The quest for beauty

Bringing a spiritual perspective to daily life

"We do in two hours what a psychologist does in two years," commented a cosmetic surgeon on a television documentary that followed the fortunes of three people wanting a nip and a tuck. Warned of the possible dangers, each was willing to take the risk in order to look more perfect and therefore have a better self-image, more confidence, and like themselves more. The surgeons were skillful, and the results, at least to these patients, proved the investments worthwhile.

Tempting, isn't it? A quick fix that avoids all that dieting and exercise struggle or years of psychological analysis to deal with a mental hang-up. And the more so if you work in one of those industries where a strict code of beauty is a requirement, or perhaps a yardstick by which skill and talent are measured. Glossy magazines and television advertising bombard western society with images of glamorous people, and how easy it is by comparison to feel humdrum, ugly, depressed. "If only" creeps in. If only I were thinner, or taller, or had longer, blonder hair - or more hair. Or if bits of me were less lumpy!

Standards of beauty have changed throughout history. Medieval European ladies yearned for white sloping shoulders; today, broad, muscly, and tanned is preferred. Also, culturally defined, beauty has come at a price. In eighteenth-century Europe, lead-based make-up poisoned people, and in the nineteenth century, tight corsets injured lungs and caused respiratory ailments.

One nineteenth-century woman, however, offered this different view of beauty: "The recipe for beauty is to have less illusion and more Soul...." She was Mary Baker Eddy, the founder of this newspaper, and her statement is as relevant today as it was arresting in her day.

She continues with her recipe: "...to retreat from the belief of pain or pleasure in the body into the unchanging calm and glorious freedom of spiritual harmony" ("Science and Health with Key to the Scriptures," pgs. 247-248).

This is neither a physical nor a psychological process. It involves inspiration, love, and selflessness. Concentra-ting less on our physical imperfections and more on our search for "more Soul" - a better understanding of God - frees us from the limitations of the physical senses and opens our hearts to opportunities for spiritual well-being, regeneration, and healing.

As a clothing designer, I frequently encountered clients who wished that their bodies were a different shape. Some felt that every failure or problem they had was due to their particular physical imperfection. From my professional point of view, few had problems that couldn't be disguised with a clever bit of tailoring. But careful cutting of cloth was as pointless as surgery - cutting the body - unless the client stopped obsessing about herself and her body and started identifying herself by her quality of thought, ideas, and spirit. Projecting our perceived inadequacies onto our bodies is neither helpful nor progressive. Buying new clothes or having a make-over or surgery may provide a short-term boost, but something deeper is needed.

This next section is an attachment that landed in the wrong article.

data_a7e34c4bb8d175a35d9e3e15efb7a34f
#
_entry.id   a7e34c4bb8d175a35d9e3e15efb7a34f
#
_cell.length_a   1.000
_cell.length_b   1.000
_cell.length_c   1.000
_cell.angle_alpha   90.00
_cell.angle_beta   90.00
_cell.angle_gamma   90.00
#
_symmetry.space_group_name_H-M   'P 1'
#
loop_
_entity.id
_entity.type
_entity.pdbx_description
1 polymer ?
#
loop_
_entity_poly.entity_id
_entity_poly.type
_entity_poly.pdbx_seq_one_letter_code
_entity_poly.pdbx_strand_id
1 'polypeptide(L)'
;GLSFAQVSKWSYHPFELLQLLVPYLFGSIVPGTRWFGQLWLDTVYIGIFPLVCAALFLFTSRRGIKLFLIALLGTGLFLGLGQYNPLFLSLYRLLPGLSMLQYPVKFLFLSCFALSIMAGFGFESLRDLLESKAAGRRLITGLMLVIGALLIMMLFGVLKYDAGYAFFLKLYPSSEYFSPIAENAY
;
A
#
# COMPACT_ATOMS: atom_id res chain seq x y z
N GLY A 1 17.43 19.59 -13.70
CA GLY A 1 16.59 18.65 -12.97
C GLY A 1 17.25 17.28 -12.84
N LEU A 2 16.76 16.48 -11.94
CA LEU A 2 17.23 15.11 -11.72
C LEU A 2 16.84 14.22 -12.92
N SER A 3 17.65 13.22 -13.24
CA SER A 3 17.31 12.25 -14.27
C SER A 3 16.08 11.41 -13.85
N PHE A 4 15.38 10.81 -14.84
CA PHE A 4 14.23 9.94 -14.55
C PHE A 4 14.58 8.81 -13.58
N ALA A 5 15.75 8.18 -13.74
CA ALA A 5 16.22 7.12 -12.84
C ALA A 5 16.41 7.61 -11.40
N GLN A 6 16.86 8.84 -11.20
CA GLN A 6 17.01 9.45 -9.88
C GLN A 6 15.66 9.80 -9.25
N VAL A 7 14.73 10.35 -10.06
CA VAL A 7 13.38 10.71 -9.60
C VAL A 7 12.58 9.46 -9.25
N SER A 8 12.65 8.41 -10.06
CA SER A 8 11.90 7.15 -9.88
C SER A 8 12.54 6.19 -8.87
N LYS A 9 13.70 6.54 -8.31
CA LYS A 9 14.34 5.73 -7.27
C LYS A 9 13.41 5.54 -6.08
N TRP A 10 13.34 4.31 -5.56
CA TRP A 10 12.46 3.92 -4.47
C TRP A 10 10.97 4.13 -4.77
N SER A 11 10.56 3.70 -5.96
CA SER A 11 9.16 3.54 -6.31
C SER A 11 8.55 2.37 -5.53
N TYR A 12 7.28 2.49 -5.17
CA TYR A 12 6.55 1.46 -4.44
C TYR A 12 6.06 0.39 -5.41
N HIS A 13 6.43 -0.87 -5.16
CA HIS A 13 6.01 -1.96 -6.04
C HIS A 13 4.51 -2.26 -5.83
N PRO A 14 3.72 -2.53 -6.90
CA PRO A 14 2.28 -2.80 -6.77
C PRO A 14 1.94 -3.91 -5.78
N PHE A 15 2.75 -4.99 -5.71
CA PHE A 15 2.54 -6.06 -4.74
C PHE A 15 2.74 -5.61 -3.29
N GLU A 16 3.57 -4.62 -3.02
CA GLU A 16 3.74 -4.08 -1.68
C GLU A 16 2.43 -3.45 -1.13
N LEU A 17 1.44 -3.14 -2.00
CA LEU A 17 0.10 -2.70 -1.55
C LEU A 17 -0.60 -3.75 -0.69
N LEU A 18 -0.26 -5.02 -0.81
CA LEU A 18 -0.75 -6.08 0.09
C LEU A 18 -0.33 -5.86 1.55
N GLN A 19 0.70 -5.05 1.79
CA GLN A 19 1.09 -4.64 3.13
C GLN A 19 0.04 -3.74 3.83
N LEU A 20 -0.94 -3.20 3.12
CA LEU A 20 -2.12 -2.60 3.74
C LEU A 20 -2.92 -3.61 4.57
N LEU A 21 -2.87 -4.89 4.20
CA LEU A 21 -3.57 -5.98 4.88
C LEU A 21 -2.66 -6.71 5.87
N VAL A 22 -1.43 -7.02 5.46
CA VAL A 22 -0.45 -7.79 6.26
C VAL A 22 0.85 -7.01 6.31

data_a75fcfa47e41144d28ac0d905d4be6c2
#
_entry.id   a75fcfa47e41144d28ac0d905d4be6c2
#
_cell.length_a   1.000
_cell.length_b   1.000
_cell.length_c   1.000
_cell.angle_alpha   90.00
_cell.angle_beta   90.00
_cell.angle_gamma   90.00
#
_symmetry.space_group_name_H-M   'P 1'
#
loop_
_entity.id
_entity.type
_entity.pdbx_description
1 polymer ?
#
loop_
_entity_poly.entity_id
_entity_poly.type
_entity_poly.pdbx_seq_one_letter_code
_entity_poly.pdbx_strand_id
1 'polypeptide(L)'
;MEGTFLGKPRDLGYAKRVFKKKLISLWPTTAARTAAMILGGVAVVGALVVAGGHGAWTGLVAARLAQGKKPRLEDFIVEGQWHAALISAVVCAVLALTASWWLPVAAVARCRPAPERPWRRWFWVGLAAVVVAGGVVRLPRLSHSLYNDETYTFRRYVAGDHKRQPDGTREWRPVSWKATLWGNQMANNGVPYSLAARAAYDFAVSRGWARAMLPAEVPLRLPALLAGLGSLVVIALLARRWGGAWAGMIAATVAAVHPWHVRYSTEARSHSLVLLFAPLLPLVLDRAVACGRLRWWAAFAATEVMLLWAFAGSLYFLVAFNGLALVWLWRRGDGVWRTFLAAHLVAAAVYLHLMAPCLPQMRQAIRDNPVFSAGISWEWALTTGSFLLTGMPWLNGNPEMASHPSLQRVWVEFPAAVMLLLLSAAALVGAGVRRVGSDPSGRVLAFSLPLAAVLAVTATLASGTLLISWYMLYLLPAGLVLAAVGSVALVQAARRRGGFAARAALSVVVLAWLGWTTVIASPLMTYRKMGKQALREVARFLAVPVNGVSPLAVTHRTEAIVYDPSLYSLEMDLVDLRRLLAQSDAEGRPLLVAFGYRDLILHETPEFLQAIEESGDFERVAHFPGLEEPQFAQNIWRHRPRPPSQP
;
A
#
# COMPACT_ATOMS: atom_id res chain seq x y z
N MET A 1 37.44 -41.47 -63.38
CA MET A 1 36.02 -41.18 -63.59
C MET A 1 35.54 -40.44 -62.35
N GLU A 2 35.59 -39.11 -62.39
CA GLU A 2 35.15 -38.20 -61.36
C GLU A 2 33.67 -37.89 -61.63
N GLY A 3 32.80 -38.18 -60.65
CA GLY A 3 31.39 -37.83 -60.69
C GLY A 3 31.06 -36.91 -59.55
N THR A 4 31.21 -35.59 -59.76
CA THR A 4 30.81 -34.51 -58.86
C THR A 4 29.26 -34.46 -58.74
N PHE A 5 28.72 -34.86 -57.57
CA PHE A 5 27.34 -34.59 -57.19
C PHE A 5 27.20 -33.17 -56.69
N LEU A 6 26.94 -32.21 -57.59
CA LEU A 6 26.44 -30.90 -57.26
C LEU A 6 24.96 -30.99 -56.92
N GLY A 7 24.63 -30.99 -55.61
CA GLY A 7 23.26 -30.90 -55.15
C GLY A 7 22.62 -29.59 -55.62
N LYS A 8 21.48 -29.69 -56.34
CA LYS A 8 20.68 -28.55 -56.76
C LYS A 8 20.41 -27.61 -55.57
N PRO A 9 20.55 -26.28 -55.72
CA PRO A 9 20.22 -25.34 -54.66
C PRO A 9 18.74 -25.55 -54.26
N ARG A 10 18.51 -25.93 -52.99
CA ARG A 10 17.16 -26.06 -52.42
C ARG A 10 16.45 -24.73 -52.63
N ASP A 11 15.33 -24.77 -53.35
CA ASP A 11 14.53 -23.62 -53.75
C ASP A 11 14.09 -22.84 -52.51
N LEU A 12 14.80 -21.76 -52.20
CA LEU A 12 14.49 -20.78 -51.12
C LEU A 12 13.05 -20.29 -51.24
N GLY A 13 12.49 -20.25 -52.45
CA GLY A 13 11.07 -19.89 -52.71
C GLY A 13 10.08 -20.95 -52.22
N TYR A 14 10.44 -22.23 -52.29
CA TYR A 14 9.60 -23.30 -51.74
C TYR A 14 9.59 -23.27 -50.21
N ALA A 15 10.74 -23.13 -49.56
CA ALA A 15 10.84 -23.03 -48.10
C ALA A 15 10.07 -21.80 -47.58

Appreciating our own beauty involves reflection. Not so much a look in the mirror, but a deeper reflecting, a look into who we really are - beyond the physical form - to our God-created, inherent spiritual beauty. Mrs. Eddy wrote, "Anatomy, when conceived of spiritually, is mental self-knowledge, and consists in the dissection of thoughts to discover their quality, quantity, and origin" (pg. 462). Dissection of thoughts, not bodies. So, what is not beautiful - thoughts that are unloving or self-centered - can be recognized and replaced by letting the beautiful qualities of God shine through.

Knowing ourselves better as spiritual ideas obliterates the desire or need for physical perfection, which is, after all, a relative value. Armed with a recipe for beauty and a spiritual sense of anatomy, who needs the nip or the tuck?

Have a day filled with beauty!

Let the beauty

of the Lord our God

be upon us.

Psalms 90:17

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